2) Avoid alcohol. It can increase moodiness and fatigue while stressing your liver. People who love wine are always looking for an excuse to drink it, but the fact is that the tiny number of antioxidants you may get from a glass (you’d need to drink a barrel to get a solid dose of helpful antioxidants) are toxic to your body. Your liver conjugates estrogen, this is super important, and when you stress it out with alcohol it can’t do its job well.
3) Avoid spicy foods. They may give you more hot flashes so watch your body’s response to spicy dishes. If you start to “flash” stay clear. You may also want to decrease the amount of hot liquids you consume as they may cause the same reactions. Track your body and notice what triggers it.
4) Avoid refined carbohydrates. Pasta, potatoes, breads and donuts, for example, can cause blood sugar instability and weight gain, while putting you on a roller coaster of moodiness and fatigue. This is a recipe for hormone hell.
5) Avoid sugar. It will lead to more weight gain, moodiness and fatigue. You may crave it, so let’s deal with the deeper roots of blood sugar imbalance and stress management so you don’t feel worse. One trick for cravings is to take gymnostema , an herb known to cut cravings in about 30 minutes or less.
6) Avoid iron supplements. Your need for iron decreases as you age, get a comprehensive functional blood chemistry analysis with a full iron panel on it, to appropriately assess your individual needs.
Let’s talk about food’s that will support you during this potent transition:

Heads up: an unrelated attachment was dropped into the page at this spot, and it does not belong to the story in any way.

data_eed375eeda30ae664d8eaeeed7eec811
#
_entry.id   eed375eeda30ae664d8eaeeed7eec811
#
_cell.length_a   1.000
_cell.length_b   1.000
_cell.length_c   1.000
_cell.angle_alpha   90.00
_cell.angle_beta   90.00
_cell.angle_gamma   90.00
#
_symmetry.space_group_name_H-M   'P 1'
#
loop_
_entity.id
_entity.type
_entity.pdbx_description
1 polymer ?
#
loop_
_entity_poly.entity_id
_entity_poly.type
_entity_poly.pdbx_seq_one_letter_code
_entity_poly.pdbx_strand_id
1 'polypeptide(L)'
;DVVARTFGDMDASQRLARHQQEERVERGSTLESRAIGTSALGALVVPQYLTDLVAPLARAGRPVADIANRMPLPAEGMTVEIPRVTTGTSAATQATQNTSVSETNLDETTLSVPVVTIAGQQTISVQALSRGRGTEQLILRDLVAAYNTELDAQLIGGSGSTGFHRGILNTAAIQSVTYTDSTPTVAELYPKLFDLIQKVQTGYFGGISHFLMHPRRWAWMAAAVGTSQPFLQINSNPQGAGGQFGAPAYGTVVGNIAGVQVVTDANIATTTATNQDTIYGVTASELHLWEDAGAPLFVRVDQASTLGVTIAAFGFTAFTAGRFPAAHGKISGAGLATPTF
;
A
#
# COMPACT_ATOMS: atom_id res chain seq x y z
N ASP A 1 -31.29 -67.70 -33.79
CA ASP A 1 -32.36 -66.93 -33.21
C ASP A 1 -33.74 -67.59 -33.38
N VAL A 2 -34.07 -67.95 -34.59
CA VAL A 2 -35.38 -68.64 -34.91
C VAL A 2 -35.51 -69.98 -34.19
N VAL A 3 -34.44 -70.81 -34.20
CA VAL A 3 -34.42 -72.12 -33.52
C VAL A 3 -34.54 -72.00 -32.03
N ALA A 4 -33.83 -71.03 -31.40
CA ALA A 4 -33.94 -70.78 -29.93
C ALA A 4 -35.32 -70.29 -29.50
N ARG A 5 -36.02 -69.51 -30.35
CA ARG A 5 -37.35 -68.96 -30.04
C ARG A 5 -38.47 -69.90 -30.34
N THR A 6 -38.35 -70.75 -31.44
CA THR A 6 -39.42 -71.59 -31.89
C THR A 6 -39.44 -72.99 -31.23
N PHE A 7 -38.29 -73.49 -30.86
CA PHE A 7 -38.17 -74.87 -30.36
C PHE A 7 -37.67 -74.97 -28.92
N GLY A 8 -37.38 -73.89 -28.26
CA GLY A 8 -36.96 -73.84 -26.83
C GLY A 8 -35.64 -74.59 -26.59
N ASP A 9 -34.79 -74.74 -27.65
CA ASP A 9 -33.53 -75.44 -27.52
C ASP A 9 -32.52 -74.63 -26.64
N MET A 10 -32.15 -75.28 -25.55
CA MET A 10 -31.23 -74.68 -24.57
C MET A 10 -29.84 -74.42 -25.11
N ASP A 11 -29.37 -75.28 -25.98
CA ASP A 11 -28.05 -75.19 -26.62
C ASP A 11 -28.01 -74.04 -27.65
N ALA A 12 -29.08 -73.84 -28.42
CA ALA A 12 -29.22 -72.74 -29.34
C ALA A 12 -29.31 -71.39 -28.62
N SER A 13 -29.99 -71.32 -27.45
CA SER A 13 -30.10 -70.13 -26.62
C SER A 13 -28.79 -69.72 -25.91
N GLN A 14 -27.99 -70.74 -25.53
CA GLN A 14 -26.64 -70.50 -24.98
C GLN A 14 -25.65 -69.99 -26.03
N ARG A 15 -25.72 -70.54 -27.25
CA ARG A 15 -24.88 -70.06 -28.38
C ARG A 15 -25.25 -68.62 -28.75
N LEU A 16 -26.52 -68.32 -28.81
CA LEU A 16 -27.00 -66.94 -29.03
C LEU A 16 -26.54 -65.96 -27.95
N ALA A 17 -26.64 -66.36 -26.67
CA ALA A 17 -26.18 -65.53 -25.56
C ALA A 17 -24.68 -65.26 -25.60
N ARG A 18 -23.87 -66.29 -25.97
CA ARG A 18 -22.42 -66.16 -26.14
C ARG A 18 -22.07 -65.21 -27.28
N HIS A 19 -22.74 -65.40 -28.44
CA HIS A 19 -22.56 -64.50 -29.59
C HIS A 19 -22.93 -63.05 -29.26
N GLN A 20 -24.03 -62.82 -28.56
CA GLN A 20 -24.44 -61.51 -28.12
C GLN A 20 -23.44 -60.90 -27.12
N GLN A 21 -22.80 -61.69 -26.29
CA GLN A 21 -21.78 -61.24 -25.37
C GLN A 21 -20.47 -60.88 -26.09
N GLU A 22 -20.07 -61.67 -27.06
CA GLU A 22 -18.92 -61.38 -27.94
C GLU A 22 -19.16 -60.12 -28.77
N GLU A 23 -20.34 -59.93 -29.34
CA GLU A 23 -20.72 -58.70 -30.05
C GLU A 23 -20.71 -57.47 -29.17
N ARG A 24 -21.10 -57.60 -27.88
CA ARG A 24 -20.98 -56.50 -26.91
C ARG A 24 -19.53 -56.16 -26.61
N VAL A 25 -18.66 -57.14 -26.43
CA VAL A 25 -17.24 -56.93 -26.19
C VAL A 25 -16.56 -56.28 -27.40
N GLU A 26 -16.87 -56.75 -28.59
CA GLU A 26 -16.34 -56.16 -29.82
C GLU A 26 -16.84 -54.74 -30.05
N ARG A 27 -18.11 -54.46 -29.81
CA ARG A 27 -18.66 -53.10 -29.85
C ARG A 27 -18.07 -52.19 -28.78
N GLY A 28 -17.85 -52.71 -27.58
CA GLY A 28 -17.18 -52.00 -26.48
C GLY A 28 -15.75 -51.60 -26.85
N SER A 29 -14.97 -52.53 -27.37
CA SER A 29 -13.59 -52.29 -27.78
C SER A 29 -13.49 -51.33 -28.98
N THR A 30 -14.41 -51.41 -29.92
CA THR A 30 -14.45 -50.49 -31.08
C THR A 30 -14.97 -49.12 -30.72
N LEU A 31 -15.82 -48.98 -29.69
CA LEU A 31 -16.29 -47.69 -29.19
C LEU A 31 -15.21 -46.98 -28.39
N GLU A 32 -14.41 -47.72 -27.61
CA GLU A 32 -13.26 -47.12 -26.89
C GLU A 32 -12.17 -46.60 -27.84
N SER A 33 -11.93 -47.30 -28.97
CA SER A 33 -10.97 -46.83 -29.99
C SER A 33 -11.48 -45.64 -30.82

1. Eat more vegetables. Your body is going through a lot and you need the tens of thousands of plant-based nutrients that only veggies can offer you. Eating carrots and beets together can help balance hormones, it’s a sure way to stop many PMS and menopausal symptoms. Consider eating beets and carrots together 2-3 times per week for a month and see how you feel.
2. Try flax seeds and meal. They contain phyto-estrogen (plant-based) and can help balance hormones, but beware, they can also trigger estrogen symptoms like cystic breasts so listen to your body.
3. Increase your intake of leafy green vegetables – collard greens, dandelion, and parsley are all high in bioavailable calcium. You get very little calcium from dairy due to the high phosphorus content and it’s likely you can’t even digest it, so get it from your greens – your bones will thank you.
4. Increase your intake of fresh vegetables and low sugar fruits like apples and berries. This is a great way to increase fiber, keep your calories low and your nutrient levels high. If you allow yourself to eat processed foods and you stop moving your body, then of course your metabolism will slow down – but that doesn’t have to happen.
5. Drink more spring water! Vaginal dryness and hot flashes can be worsened if you’re dehydrated. As we age our skin needs more moisture and water is a sure way to help.